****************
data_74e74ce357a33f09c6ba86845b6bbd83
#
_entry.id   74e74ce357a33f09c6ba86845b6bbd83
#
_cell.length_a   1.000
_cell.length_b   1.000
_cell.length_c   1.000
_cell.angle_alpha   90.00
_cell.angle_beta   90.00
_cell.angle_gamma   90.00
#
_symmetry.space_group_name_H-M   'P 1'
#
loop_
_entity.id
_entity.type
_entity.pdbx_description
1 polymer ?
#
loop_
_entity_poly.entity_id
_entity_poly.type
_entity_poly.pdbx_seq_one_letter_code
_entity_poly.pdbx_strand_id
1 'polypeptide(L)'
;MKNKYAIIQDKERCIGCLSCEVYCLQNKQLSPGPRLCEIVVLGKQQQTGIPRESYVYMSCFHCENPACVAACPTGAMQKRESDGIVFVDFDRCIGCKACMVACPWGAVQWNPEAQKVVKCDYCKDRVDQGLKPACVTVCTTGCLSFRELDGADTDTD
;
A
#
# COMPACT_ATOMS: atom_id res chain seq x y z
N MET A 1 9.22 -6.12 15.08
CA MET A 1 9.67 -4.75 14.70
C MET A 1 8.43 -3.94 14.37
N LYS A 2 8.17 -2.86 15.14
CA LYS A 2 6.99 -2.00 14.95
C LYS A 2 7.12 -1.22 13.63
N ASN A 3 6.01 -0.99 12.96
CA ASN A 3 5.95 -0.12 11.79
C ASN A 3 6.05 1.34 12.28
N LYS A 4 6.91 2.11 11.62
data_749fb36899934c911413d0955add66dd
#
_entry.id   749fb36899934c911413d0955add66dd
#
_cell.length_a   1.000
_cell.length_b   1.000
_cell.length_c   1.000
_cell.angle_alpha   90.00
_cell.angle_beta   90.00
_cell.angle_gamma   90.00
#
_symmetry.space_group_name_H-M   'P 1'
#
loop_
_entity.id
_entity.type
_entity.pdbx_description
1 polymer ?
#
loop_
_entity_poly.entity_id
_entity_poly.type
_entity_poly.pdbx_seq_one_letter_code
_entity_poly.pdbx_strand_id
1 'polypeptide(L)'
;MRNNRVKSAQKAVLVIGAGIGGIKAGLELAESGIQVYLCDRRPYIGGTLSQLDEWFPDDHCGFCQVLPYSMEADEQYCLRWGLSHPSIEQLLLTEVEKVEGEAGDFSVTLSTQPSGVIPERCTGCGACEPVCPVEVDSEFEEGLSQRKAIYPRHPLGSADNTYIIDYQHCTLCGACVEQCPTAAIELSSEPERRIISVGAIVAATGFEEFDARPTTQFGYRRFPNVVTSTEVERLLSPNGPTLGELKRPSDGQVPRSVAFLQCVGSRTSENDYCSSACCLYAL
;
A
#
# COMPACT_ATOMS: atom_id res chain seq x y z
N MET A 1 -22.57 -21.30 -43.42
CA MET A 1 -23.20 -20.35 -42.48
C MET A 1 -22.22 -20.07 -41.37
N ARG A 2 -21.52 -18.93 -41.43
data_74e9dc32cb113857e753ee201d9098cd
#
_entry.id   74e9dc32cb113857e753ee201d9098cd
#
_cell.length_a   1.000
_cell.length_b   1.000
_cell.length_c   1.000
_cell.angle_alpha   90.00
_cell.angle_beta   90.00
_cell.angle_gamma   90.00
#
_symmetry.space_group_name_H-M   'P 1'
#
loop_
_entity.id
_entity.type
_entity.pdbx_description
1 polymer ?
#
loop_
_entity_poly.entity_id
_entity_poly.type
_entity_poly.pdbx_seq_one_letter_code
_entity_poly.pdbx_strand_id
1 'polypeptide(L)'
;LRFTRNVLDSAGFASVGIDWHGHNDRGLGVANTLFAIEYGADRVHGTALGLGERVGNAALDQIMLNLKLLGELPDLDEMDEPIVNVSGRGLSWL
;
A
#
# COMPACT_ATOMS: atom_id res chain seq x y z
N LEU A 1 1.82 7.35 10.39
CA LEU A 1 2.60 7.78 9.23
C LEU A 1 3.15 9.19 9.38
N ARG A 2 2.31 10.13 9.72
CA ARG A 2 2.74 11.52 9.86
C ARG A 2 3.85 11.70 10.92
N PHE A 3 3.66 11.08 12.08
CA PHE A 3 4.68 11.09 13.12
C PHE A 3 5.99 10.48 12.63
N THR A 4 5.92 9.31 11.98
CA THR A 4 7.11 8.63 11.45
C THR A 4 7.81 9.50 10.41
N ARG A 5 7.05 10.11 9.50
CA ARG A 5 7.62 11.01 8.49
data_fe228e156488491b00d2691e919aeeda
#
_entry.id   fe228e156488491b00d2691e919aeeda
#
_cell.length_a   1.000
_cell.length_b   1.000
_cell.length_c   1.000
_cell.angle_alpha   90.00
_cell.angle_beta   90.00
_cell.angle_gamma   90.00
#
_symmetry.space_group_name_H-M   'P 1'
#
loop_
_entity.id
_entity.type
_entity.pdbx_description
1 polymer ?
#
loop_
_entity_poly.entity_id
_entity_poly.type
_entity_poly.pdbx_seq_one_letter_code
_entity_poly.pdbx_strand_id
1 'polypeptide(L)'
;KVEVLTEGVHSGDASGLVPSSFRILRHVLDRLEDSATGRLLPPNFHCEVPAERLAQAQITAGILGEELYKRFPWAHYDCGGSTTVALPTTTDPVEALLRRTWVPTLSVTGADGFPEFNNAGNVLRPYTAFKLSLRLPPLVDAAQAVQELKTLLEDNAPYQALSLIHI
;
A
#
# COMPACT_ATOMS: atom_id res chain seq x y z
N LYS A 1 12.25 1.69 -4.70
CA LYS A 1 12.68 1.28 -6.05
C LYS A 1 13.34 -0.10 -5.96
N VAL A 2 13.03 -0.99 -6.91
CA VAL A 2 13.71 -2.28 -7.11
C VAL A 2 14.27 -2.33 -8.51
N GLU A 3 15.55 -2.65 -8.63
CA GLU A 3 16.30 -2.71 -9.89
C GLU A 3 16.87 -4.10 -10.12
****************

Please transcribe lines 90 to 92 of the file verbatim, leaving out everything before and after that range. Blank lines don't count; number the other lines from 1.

_entity.type
_entity.pdbx_description
1 polymer ?